Landscape structure influences browsing on a keystone tree species in conservation areas
Komonen, A., Tuominen, L., Purhonen, J., & Halme, P. (2020). Landscape structure influences browsing on a keystone tree species in conservation areas. Forest Ecology and Management, 457, Article 117724. https://doi.org/10.1016/j.foreco.2019.117724
Published inForest Ecology and Management
DisciplineEvoluutiotutkimus (huippuyksikkö)ResurssiviisausyhteisöEkologia ja evoluutiobiologiaCentre of Excellence in Evolutionary ResearchSchool of Resource WisdomEcology and Evolutionary Biology
© 2019 Elsevier B.V. All rights reserved.
Aspen is a keystone species in boreal forests. The future of aspen in many conservation areas is threatened by ungulate browsing. Our aim was to study the effect of browsing on aspen regeneration and population structure in conservation areas in Central Finland, and the effect of surrounding landscape structure on browsing. Aspen density varied greatly among and within conservation areas. In about half of the conservation areas, middle-sized aspens were scarce or missing, which indicates heavy browsing in the recent past. In addition, the number of dead, large aspens in advanced decay stages were rare. Browsing pressure varied greatly among the areas, but on average, a bit more than half of the living aspens had been browsed. Landscape structure influenced browsing so that increasing proportion of farmland within 1 km and 3 km of the conservation areas decreased browsing pressure. The poor recruitment of aspen in many conservation areas jeopardizes the accumulation of large living and dead aspens. This means that many aspen-associated threatened species are in the risk of local extinction, unless aspen recruitment is enhanced by management. ...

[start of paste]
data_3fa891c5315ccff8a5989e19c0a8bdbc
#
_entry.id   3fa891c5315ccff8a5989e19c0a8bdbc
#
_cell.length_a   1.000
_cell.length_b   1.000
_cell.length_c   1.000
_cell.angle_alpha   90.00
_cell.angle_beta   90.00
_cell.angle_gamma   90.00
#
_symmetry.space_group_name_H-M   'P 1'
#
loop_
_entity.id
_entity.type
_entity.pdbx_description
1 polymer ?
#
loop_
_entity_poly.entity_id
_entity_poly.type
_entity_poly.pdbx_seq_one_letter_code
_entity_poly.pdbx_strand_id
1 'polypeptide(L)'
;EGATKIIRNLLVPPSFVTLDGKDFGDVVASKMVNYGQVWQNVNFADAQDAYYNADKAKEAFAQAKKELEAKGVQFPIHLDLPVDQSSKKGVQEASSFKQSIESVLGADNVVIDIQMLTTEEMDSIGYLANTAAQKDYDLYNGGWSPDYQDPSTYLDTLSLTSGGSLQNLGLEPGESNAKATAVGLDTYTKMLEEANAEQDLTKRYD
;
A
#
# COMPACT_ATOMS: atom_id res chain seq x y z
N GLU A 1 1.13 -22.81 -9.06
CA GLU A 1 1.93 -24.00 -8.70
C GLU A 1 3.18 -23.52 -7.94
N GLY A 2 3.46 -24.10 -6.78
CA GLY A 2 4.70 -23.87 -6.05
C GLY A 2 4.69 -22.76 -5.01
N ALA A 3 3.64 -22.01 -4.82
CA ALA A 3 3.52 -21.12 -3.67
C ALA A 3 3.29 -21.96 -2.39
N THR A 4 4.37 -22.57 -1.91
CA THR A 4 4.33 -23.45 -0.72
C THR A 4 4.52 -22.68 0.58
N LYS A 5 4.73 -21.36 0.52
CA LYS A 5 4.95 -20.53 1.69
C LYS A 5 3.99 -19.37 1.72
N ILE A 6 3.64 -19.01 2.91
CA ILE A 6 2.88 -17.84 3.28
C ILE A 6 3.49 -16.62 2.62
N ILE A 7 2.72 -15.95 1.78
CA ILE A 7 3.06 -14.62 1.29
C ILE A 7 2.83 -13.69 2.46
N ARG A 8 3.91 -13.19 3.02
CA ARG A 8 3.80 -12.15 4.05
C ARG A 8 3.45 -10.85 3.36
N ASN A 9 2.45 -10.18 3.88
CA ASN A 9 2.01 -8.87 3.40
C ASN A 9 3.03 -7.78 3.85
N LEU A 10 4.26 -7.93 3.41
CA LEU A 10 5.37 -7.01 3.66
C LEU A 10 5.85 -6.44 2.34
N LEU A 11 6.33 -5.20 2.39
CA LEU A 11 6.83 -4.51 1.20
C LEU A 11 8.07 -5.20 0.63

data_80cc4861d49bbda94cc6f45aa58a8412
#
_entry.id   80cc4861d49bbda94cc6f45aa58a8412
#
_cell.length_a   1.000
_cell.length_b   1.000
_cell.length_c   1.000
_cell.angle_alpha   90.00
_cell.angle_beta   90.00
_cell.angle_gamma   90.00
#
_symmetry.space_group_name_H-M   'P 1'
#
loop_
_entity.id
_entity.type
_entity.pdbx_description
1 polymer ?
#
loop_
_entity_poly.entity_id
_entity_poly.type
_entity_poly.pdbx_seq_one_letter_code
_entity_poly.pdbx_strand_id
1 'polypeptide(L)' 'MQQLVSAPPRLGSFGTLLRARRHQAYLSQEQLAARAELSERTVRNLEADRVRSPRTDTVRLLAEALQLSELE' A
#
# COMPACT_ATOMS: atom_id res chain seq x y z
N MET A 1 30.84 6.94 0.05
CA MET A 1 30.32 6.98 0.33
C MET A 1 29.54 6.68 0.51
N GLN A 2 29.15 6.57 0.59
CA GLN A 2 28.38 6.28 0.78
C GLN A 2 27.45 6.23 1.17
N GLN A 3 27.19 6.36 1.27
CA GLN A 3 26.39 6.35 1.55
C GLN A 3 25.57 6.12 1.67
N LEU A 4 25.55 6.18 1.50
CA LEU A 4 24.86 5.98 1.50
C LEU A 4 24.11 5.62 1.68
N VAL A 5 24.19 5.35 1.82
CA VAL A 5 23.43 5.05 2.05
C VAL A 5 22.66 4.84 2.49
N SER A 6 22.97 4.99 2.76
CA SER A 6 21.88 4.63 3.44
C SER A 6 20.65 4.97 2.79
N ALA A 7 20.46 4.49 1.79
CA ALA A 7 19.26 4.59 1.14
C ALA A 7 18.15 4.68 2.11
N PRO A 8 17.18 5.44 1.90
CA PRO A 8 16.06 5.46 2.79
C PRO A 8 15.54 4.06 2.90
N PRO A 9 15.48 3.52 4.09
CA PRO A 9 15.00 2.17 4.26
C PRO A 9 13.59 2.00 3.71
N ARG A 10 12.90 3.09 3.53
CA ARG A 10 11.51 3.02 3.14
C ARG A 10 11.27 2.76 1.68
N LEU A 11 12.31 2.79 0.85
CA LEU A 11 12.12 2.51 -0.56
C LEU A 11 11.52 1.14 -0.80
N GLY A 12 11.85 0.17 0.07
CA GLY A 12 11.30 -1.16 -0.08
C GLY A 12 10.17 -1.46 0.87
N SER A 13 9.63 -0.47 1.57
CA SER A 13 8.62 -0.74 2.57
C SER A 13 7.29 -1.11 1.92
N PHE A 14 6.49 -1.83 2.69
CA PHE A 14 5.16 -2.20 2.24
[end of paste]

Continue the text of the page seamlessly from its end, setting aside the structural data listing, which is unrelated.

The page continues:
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Additional information about fundingWe thank Suomen Biologian Seura Vanamo ry, Societas pro Fauna et Flora Fennica and University of Jyväskylä for the financial support
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